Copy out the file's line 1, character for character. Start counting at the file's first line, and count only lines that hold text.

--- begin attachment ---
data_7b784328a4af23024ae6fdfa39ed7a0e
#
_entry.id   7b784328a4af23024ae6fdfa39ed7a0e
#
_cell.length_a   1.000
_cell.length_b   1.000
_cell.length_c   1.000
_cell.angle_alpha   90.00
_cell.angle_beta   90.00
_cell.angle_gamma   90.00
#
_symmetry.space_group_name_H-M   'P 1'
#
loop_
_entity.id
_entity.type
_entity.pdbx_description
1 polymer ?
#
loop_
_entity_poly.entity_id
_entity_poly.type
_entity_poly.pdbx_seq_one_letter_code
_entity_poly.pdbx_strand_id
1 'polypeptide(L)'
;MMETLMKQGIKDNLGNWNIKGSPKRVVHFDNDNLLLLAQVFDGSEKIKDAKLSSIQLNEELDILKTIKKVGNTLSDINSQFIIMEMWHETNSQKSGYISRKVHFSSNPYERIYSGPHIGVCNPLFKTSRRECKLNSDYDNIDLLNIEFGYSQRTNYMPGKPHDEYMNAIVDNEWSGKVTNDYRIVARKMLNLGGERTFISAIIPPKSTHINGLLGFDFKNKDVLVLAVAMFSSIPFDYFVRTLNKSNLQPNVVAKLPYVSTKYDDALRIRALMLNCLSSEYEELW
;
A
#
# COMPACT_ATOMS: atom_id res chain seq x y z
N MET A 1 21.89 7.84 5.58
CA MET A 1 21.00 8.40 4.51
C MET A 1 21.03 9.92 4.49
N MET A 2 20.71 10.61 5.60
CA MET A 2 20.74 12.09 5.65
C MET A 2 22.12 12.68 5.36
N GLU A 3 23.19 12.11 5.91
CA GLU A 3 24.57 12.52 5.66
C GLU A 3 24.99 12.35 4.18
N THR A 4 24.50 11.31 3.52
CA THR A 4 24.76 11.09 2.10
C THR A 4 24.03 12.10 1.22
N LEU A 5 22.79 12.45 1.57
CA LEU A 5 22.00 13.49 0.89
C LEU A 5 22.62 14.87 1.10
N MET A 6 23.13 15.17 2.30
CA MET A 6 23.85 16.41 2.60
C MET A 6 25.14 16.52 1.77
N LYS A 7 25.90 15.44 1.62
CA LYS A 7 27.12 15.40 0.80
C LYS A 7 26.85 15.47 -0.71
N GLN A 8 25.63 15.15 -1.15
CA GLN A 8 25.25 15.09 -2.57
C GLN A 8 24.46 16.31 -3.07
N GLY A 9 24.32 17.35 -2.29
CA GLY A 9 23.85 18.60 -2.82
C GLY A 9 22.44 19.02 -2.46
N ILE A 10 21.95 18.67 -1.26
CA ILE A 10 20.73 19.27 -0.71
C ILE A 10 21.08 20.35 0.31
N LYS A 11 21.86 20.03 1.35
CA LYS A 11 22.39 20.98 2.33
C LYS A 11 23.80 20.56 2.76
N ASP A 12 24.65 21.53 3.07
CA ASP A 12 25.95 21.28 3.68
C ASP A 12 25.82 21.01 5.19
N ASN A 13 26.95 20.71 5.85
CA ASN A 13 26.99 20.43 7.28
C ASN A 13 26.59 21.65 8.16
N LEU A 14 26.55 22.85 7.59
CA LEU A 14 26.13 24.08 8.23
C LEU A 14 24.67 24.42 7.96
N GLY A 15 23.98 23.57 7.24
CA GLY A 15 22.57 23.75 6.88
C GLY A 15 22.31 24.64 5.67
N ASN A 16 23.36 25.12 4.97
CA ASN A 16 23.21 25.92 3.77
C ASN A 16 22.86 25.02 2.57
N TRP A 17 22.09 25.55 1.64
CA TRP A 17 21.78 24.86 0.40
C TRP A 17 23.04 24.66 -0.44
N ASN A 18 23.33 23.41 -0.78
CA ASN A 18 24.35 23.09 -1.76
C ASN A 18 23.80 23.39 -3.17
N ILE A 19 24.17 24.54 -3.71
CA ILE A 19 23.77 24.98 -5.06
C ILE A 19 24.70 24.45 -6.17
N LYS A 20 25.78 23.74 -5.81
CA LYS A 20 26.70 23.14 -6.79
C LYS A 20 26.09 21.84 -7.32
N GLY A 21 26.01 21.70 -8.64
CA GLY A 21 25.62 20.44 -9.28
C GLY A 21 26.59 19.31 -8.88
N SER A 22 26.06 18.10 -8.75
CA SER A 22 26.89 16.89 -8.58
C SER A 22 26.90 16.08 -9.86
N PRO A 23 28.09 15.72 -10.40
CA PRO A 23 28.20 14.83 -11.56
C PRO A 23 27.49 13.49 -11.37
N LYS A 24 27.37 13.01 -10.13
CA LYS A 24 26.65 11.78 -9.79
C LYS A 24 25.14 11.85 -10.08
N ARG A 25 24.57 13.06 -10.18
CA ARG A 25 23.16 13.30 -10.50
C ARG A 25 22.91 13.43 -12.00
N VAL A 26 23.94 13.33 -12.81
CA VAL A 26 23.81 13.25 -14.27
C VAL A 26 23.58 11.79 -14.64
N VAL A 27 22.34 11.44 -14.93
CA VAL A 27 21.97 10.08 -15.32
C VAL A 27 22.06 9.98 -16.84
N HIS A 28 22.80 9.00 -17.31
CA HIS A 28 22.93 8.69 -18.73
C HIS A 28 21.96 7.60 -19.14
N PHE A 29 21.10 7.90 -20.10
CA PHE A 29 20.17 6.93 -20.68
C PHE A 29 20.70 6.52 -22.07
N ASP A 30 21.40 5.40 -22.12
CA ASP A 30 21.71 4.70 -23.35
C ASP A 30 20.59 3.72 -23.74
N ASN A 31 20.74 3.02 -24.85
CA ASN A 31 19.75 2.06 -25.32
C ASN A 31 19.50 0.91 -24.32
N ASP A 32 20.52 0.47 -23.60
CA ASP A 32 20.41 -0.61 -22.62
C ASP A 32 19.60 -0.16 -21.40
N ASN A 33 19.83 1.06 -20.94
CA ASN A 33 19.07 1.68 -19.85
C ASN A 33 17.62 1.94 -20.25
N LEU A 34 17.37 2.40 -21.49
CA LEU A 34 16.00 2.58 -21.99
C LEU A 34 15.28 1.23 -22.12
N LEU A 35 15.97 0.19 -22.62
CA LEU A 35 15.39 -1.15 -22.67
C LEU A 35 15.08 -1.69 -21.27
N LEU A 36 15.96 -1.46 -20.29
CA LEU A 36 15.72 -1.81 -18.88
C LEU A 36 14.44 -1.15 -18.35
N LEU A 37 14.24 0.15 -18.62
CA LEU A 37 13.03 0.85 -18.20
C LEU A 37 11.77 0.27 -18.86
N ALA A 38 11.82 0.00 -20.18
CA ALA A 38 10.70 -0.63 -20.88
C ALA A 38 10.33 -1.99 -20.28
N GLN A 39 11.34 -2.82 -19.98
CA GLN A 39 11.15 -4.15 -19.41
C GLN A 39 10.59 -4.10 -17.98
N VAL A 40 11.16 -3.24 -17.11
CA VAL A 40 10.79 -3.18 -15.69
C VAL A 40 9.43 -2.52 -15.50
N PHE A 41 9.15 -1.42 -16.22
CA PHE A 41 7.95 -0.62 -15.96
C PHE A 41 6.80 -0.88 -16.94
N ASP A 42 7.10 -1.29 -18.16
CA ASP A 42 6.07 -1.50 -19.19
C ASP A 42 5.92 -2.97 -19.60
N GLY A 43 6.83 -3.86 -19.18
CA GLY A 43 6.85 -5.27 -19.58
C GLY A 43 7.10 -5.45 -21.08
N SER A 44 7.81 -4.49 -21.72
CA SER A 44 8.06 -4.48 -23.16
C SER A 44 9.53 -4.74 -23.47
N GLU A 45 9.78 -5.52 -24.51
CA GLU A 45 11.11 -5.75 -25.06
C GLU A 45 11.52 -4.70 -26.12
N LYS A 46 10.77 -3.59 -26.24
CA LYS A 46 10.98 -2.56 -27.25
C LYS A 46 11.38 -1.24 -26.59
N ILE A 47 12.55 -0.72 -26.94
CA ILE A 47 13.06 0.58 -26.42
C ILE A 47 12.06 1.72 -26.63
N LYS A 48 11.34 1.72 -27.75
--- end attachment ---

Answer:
data_7b784328a4af23024ae6fdfa39ed7a0e